What are the effects of chlamydia?

Chlamydia is a common type of sexually transmitted disease (STD) caused by the bacteria Chlamydia trachomatis . Many people who contract the bacteria do not experience any physical symptoms for several weeks after becoming infected. When symptoms do appear, they range from mild pain to unusual discharge from the reproductive organs. Long-term effects of chlamydia can include severe inflammation of the reproductive system, among others. Chlamydia can be prevented by not having sex or by using a condom. When the condition is caught early, it can be effectively treated with antibiotics to prevent any permanent health problems.

The most common effects of chlamydia are burning with urination and chronic abdominal pain. An individual may also experience a milky white or yellow discharge from the penis or vagina. Women may notice irregular spotting between periods and pain during intercourse. A man's testicles may feel tender to the touch and swell slightly. It is important to realize that these symptoms are not present in all people with chlamydia; Most people are asymptomatic for weeks or even months after being infected with the STD.

If chlamydia goes undetected and untreated, the infection can spread throughout the reproductive system. Potential effects of chlamydia in men include chronic testicular pain and swelling, a condition known as epididymitis . The prostate gland can also become infected, causing lower back pain, chills, and fever. The discharge may become thicker and have a strong odor.

Women generally face a wider range of chlamydia effects than men. In its later stages, the infection can reach the cervix and fallopian tubes, where it can cause tissue irritation, pain, and scarring. Pelvic inflammatory disease (PID) is a rare but life-threatening complication in which the entire reproductive system becomes severely inflamed. PID can cause irreversible scarring and organ damage that can lead to infertility and chronic pain.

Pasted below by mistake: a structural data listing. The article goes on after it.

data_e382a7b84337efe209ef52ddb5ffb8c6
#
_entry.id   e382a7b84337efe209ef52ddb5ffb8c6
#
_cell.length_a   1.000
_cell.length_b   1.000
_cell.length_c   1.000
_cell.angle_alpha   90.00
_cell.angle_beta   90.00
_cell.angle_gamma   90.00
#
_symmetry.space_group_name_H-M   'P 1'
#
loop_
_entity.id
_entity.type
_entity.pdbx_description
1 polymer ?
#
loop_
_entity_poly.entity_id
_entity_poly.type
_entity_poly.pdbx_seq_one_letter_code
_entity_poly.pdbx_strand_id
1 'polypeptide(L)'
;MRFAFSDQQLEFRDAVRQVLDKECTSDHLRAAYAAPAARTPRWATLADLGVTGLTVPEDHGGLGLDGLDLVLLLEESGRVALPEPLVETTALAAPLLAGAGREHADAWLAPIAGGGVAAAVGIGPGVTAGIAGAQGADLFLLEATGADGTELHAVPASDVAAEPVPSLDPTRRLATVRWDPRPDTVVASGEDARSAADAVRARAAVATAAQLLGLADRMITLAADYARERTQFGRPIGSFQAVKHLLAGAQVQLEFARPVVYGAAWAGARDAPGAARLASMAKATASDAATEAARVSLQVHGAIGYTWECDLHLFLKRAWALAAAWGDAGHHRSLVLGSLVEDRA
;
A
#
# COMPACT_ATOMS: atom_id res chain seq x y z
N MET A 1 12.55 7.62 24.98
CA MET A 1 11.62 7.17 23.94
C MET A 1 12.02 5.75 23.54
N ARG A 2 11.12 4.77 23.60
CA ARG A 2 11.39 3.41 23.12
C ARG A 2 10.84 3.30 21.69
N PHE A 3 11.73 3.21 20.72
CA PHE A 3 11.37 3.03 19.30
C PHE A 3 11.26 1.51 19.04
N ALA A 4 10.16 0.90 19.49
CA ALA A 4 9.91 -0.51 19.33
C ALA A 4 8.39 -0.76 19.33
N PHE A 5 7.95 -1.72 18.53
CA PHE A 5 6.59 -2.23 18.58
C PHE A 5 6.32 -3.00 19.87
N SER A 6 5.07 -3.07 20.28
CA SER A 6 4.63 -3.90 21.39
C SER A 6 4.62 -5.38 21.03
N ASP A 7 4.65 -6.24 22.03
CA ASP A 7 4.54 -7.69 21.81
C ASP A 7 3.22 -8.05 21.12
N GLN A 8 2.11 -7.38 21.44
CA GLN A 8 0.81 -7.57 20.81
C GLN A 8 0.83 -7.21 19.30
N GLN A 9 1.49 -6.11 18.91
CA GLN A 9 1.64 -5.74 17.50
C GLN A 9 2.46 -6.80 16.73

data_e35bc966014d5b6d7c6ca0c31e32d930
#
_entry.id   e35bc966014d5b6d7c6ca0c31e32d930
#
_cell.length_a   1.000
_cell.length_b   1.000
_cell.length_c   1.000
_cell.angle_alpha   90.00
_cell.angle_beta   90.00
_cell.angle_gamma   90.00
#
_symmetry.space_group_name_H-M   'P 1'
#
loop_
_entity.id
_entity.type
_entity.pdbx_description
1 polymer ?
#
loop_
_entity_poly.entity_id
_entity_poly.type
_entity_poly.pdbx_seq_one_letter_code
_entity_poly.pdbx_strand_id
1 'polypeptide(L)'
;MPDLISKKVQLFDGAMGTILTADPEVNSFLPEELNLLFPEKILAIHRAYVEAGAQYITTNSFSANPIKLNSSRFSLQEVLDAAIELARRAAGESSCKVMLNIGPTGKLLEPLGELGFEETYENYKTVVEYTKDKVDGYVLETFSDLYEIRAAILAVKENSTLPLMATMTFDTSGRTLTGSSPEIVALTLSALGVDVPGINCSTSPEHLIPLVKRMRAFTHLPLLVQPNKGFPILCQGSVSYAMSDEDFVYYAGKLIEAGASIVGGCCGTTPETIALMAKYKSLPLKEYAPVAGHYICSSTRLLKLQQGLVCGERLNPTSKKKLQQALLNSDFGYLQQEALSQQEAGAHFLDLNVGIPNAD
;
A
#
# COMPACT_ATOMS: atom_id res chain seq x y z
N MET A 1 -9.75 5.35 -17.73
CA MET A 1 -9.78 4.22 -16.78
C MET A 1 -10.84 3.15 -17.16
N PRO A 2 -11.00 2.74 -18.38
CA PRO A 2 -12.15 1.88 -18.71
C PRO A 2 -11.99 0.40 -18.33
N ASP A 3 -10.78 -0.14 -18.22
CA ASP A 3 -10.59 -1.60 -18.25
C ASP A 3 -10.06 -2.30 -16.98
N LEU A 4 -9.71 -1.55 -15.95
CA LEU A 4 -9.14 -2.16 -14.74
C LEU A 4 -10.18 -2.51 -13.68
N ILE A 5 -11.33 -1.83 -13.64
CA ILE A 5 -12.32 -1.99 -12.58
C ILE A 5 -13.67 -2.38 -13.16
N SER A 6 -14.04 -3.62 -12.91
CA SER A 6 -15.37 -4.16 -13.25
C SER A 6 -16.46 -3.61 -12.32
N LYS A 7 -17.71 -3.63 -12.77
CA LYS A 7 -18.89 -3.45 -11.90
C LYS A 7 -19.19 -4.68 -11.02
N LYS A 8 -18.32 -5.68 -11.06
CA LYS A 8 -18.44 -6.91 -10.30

The effects of chlamydia can spread to an unborn baby if a pregnant woman carries the bacteria. PID and other complications can lead to an ectopic pregnancy, in which a fertilized egg cannot travel down an inflamed fallopian tube to the uterus. As the embryo begins to grow and develop, the mother may experience debilitating pain and bleeding. In almost all cases, the embryo must be surgically removed to prevent the death of the mother.

Medical treatment is necessary to stop the spread of the bacteria and prevent the lasting effects of chlamydia. Specialists can check for the presence of bacteria by taking a swab of mucous from the penis or cervix with a cotton swab. After making a diagnosis, a doctor will prescribe a series of oral antibiotics. Medication usually eradicates chlamydia and completely relieves symptoms within a week or two. Since the condition is often asymptomatic, doctors generally recommend that sexually active people use birth control and get screened for diseases regularly to avoid complications.

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